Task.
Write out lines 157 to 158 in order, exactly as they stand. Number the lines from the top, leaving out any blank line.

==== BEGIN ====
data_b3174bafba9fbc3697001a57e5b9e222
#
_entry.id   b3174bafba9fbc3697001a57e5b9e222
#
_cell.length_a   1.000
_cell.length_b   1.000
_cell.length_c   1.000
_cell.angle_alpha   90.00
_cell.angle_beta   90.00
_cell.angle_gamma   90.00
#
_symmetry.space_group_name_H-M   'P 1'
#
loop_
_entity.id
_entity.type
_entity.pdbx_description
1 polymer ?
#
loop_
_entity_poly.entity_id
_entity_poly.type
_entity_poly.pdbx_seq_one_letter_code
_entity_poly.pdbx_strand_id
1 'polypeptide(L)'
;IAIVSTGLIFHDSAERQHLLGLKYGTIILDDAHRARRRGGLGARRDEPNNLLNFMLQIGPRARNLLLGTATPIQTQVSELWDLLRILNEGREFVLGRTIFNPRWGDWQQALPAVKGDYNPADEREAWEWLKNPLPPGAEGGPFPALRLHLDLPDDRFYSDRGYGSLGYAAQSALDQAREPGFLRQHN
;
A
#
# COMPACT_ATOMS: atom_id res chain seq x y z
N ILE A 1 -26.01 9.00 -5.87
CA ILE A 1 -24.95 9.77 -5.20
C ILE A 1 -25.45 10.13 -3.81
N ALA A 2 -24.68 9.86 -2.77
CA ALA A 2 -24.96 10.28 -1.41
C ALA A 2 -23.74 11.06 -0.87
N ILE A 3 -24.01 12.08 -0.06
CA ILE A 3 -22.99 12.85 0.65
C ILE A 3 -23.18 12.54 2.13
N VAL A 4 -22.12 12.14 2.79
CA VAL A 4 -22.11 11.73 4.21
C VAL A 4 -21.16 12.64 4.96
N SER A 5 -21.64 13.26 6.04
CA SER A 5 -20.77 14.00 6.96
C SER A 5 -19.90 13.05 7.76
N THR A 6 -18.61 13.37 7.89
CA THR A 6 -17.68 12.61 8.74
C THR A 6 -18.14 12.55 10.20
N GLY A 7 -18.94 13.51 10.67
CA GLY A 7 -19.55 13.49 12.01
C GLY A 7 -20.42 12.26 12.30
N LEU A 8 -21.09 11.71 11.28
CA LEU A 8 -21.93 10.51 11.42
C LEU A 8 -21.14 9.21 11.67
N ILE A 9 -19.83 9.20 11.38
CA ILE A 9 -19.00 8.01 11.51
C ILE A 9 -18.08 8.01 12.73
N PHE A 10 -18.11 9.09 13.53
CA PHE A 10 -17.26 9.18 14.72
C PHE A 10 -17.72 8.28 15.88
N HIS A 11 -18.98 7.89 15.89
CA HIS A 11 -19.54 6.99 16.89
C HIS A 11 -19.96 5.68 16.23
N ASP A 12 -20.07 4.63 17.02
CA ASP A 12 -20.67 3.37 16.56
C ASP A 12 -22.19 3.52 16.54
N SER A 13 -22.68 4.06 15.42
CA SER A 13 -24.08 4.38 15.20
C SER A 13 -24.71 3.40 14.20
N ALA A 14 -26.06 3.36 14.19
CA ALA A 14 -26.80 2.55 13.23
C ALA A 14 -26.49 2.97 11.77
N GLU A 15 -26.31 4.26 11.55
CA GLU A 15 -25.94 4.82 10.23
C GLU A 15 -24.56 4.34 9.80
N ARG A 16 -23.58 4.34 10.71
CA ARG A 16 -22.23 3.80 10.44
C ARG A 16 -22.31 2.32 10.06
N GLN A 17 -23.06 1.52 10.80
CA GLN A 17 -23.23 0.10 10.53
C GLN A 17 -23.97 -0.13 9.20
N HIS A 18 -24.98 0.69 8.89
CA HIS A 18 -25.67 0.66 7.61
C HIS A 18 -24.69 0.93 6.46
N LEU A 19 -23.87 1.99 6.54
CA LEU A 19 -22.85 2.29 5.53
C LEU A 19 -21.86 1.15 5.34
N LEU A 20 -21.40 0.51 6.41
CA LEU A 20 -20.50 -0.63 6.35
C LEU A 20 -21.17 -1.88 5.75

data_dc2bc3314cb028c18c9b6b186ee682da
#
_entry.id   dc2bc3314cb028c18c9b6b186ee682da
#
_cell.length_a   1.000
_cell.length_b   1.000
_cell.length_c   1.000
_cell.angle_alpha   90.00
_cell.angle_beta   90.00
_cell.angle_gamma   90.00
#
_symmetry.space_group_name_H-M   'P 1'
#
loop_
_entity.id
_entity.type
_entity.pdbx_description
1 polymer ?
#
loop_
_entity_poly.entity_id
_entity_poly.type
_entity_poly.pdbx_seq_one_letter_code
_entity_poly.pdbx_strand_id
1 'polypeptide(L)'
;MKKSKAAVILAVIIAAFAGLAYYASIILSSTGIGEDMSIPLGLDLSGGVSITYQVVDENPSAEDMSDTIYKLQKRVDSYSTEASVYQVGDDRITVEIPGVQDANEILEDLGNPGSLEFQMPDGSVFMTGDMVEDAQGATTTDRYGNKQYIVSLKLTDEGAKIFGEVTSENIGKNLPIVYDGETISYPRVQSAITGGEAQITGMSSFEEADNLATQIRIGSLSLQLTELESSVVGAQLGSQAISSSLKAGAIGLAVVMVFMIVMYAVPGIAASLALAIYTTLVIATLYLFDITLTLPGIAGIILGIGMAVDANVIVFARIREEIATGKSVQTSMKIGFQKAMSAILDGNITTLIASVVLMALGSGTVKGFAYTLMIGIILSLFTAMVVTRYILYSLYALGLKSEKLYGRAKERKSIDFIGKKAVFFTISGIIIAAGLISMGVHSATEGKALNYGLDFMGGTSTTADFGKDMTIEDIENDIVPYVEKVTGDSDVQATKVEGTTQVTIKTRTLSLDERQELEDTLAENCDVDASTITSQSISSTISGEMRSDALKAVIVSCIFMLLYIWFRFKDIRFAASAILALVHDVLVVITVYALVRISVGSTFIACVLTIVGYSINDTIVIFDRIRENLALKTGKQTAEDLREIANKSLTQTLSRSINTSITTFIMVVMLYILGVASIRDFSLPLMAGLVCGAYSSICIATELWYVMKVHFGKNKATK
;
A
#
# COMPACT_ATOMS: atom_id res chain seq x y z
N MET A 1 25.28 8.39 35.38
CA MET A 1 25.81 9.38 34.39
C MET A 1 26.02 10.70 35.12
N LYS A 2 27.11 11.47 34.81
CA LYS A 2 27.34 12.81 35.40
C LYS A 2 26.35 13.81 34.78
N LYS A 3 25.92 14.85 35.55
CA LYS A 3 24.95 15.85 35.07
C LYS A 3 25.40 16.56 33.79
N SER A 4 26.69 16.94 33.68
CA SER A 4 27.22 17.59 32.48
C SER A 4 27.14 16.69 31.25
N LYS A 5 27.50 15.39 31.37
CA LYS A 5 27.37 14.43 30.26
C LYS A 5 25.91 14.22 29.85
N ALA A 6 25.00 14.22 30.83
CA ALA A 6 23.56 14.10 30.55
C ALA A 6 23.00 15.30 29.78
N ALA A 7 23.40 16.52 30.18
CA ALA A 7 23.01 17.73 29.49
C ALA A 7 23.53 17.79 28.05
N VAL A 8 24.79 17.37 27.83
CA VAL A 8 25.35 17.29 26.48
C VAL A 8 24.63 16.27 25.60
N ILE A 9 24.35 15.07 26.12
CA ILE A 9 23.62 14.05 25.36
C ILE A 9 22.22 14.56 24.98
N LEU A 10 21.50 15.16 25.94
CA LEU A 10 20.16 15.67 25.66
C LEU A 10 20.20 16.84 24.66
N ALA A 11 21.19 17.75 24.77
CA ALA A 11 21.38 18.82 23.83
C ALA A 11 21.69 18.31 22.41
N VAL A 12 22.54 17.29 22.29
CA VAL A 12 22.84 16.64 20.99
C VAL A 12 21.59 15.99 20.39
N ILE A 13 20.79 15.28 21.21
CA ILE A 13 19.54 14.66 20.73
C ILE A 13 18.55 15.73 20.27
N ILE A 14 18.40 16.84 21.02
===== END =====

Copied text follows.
N ILE A 13 20.79 15.28 21.21
CA ILE A 13 19.54 14.66 20.73